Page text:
The point, of course, is that this raises the stakes in brands developing a relationship with consumers that solicits direct visits. You must be memorable enough and mean enough to someone that they don't go Googling around for inspiration, but rather come straight to you. Ironically, the best way to be good in SEO terms is to not rely on people coming to you through those SEO efforts. Or, at least, maybe coming to you previously through those efforts but then going direct for future visits.
Those top four attributes are direct traffic, time onsite, pages per visit and bounce rate. In other words, getting them in is one thing, but getting them to stay and have a look around then becomes the priority. Leagues position five to eight, inclusive, then move us to to links through third-party sites, underscoring that the big four -- the top priorities for Google -- are all about direct traffic.
The interesting part here is the prominence that is being given to compelling content. In fact, the research from SEMrush suggests that the sites that do best in SEO have 45% more content than those that feature a set of search results lower down. Furthermore, the top-performing brands in SEO achieve an average of three pages being consumed per visit.
While this kind of tells us what most marketing folk probably already know, the interesting part for me is the prominence and the quantifiable difference that decent content makes to a user's experience, and consequently, how it is viewed by Google.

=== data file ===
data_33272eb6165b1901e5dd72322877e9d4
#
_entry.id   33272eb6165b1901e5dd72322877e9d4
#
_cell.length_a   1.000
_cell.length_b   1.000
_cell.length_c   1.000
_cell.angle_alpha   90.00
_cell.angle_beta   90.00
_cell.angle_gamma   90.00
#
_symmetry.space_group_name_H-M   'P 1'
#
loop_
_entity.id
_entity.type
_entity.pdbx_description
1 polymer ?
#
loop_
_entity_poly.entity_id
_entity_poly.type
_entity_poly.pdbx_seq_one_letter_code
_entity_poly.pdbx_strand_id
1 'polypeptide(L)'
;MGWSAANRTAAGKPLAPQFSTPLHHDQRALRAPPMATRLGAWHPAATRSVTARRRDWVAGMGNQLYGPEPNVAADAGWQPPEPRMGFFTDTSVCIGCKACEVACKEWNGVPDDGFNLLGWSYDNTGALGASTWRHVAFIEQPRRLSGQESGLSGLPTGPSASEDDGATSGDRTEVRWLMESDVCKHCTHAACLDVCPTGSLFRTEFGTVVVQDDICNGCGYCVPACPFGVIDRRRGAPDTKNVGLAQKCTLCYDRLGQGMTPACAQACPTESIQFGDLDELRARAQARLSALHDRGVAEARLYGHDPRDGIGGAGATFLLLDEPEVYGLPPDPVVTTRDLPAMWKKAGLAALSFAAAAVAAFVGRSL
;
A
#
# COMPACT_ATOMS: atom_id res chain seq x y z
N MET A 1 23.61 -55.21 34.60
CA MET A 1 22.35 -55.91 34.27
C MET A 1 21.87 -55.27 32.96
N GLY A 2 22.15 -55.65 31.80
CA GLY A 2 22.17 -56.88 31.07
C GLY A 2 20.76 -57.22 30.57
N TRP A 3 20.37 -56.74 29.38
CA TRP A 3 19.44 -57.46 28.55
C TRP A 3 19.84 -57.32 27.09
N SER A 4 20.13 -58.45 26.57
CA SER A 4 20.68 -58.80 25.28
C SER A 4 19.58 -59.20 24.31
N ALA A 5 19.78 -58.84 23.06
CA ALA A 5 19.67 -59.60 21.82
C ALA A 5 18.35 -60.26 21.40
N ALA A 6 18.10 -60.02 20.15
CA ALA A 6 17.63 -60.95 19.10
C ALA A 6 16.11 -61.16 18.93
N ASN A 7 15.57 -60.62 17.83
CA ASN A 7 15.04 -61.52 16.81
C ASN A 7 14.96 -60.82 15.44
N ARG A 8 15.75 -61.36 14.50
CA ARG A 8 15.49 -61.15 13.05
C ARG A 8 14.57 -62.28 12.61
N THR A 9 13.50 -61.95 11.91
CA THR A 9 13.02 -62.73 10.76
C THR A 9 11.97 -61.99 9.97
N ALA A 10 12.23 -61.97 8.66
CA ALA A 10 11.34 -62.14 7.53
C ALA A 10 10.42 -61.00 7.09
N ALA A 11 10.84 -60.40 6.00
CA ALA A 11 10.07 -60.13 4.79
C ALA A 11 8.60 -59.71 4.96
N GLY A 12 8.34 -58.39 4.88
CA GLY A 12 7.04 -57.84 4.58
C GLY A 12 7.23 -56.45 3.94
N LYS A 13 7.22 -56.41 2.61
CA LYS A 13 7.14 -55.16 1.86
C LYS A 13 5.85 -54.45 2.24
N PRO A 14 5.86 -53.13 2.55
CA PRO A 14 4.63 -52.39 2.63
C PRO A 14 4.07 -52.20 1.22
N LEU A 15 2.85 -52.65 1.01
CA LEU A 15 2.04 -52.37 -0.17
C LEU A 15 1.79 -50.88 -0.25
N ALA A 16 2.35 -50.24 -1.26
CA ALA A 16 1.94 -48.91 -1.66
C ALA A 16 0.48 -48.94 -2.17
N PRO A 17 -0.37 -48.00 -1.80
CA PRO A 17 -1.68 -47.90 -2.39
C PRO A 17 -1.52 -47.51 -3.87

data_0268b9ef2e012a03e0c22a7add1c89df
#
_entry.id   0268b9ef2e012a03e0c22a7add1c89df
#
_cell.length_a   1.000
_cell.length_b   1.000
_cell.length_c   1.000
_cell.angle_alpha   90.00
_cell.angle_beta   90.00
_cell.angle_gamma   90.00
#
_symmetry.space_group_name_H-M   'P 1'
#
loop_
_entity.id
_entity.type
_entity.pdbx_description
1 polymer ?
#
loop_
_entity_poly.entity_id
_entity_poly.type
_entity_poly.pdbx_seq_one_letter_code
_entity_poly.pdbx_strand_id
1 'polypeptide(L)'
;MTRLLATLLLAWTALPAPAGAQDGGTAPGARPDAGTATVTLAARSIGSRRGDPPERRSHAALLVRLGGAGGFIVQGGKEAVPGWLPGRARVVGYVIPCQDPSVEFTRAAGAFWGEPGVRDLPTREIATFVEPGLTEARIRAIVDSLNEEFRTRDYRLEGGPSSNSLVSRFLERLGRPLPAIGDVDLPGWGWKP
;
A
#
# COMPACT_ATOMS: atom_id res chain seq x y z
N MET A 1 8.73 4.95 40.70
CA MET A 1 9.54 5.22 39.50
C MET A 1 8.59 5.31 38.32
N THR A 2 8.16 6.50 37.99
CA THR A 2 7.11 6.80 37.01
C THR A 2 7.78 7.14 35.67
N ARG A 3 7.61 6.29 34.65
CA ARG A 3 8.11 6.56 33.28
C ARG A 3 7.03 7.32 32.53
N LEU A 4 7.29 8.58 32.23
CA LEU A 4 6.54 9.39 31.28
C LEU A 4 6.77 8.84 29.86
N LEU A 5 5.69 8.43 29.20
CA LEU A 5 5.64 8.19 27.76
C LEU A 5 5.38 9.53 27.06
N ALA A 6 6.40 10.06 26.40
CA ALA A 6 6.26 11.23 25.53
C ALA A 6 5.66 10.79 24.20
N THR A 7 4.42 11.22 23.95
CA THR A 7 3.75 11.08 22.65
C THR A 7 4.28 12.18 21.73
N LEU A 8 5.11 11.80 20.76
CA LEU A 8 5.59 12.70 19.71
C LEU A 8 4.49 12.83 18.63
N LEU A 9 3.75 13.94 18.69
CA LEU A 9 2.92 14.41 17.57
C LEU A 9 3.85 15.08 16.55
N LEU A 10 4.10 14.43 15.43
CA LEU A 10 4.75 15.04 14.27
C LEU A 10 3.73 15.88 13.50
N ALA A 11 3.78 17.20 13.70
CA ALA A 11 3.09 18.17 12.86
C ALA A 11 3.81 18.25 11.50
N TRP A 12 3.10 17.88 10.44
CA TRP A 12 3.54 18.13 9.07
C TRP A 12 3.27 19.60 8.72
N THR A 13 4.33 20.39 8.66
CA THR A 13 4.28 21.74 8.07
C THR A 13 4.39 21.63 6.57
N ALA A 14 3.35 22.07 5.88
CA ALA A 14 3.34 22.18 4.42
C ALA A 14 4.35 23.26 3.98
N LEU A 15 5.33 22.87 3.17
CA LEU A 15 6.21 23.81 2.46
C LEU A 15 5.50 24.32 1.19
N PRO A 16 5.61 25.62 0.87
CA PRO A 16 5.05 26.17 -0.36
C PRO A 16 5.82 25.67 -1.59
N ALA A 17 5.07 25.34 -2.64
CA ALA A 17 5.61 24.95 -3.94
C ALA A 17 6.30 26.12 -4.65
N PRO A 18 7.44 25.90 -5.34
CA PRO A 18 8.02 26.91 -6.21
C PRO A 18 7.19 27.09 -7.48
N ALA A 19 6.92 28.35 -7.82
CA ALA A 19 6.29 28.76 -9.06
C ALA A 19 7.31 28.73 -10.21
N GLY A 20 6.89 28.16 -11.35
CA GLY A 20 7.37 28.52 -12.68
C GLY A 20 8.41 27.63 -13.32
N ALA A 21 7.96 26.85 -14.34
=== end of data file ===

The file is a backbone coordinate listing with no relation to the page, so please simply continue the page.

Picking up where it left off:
It reminds me a little of the "secrets" of meditation being that the world -- what we've been looking for, the key to happiness and enlightenment -- isn't "out there" but rather within us all. Brands have the secret to further SEO success right under their nose, and developing content that keeps people on a site for longer, opening more pages is the key.
As for getting people on to the site in the first place, obviously SEO plays a role -- but ultimately brand marketers have to consider attributing more credit to channels that don't rely on direct clicks but might help a person remember a brand name's web address in the future. Television and radio could well play a greater role than previously thought -- and something like a newsletter might not get a direct click on the day it is sent out, but could do a lot to help a customer keep a brand fresh in their mind for a direct visit.
Brand awareness and brand favourability may sound like old terms, and only quantifiable through research studies and actually talking to people, rather than relying on web surveys. However, they just got a massive shot in the arm here, as has content marketing.